An ISO image is an archive file of an optical disc using a conventional ISO format that is supported by many software vendors. ISO image files typically have a file extension of .ISO but Mac OS X ISO images often have the extension .CDR. The name ISO is taken from the ISO 9660 file system used with CD-ROM media but the term ISO image can refer to any optical disc image.
The usage of ISO extension file is wide but the main purpose of me creating images is to backup the files. I find that it is quite easy to organize files and folders by ISO images.
For example, if you have tons of photos from your previous trips to various places such as Paris, Japan, US and Malaysia, then you can create different images to identify the photos or even group them altogether into one ISO image but different folders.
Example 1 - Different image to categorize
In this case, you will have Paris.ISO, Japan.ISO, US.ISO and Malaysia.ISO. What you will see from your hard drive is only four ISO files and all the photos are stores inside.
Example 2 - Only one image file
Create only Photo.ISO but have four different folders as Paris, Japan, US and Malaysia
My article about Backup and Restore Your Hard Drive Using ISO has described that you do not have to go through the installation process if you compile an ISO image of your hard drive.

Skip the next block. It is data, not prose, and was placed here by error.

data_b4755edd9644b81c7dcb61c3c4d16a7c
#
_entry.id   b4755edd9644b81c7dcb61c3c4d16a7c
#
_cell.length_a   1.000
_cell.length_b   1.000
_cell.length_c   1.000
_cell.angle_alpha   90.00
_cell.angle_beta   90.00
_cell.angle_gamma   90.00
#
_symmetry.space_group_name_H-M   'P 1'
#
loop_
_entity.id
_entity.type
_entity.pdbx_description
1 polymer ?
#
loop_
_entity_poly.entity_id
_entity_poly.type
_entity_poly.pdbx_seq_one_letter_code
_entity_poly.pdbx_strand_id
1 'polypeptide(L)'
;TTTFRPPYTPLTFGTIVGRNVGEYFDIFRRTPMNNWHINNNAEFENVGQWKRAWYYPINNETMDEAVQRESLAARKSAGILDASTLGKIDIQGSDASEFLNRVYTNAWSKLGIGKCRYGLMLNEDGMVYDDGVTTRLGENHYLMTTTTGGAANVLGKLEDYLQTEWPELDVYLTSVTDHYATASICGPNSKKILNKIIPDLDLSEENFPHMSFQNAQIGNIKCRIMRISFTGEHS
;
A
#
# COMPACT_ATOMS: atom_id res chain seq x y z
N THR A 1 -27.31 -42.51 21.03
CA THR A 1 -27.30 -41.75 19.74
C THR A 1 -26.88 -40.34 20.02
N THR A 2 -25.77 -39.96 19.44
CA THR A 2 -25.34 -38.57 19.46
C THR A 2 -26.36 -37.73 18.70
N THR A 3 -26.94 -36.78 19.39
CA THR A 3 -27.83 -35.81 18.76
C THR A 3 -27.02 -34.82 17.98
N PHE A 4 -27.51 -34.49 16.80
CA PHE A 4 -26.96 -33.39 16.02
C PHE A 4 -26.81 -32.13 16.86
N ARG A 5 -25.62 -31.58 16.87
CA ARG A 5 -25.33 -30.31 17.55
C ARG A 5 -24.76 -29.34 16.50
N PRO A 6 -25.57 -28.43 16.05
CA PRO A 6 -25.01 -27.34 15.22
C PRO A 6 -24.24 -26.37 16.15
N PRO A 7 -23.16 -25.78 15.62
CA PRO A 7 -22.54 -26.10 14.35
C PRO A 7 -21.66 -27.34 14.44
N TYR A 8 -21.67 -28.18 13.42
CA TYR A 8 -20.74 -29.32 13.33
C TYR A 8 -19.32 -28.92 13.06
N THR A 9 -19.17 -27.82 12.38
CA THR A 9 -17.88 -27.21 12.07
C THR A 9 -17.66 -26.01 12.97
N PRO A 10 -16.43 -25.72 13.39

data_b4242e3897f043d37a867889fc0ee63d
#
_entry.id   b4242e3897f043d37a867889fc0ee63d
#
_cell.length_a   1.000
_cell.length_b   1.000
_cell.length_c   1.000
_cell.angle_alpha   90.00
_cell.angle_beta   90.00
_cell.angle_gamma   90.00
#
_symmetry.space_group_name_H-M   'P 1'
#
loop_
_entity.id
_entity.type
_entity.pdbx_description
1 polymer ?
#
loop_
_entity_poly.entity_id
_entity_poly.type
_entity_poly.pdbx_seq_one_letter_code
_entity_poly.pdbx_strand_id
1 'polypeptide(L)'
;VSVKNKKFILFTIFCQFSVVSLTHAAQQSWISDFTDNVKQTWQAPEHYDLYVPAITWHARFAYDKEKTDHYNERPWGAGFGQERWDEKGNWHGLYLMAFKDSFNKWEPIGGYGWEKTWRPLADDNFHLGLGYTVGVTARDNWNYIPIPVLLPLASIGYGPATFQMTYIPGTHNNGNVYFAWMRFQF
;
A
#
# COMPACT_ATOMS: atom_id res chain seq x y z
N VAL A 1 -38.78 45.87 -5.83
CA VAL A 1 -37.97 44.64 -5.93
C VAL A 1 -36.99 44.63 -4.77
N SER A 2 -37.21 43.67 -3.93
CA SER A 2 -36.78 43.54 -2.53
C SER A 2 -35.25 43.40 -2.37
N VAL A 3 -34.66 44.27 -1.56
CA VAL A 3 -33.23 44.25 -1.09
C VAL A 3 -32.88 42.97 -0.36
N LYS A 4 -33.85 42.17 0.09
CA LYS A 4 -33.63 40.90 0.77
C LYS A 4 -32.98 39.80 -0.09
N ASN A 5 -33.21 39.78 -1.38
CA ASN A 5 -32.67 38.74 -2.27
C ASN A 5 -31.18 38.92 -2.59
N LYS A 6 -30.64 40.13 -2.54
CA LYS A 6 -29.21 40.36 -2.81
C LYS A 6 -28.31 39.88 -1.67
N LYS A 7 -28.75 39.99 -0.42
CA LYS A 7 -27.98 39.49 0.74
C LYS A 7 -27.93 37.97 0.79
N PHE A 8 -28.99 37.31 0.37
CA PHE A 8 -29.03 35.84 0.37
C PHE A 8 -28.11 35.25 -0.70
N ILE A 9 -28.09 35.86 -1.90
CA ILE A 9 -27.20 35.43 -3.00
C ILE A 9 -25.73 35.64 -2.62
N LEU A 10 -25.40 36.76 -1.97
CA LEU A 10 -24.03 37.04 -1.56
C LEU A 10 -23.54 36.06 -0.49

For your information - PSP
ISO images are also used in PSP. The games are extracted from UMD disc and compiled into ISO or CSO files. CSO is a compressed format of ISO. Playing games from ISO is much faster than playing from the UMD drive.
Having one ISO file is like having a mini hard drive. You cannot read ISO files just by double-clicking it. Daemon Tools is a popular tool where you can mount the ISO files as another drive.
For example, if your C and D drive are hard disk drive and E drive is you DVD-ROM, then you can mount your ISO file as F drive or G drive and so on. Once mounted, you can view your files in the ISO file through the drive you have assigned to.
ImgBurn is a freeware that allows you to burn ISO images into CDs or DVDs. You can also create ISO images using the software. Do not worry. If you use the image burn function, the software will extract all the files in your ISO images and burn the files into the CDs or DVDs. However, if you use the normal copy function, the CDs or DVDs will only show your .ISO extension files.
Nero does the same but I find that it installs quite a lot of craps.
* Files store in ISO files cannot be deleted or moved easily like your files in your hard drive * Once you mount the image drive, you can drag the files to your hard drive
Some little problems
* To add files into your ISO images, you need to re-compile * If you delete the ISO file and remove from recycle bin, that's it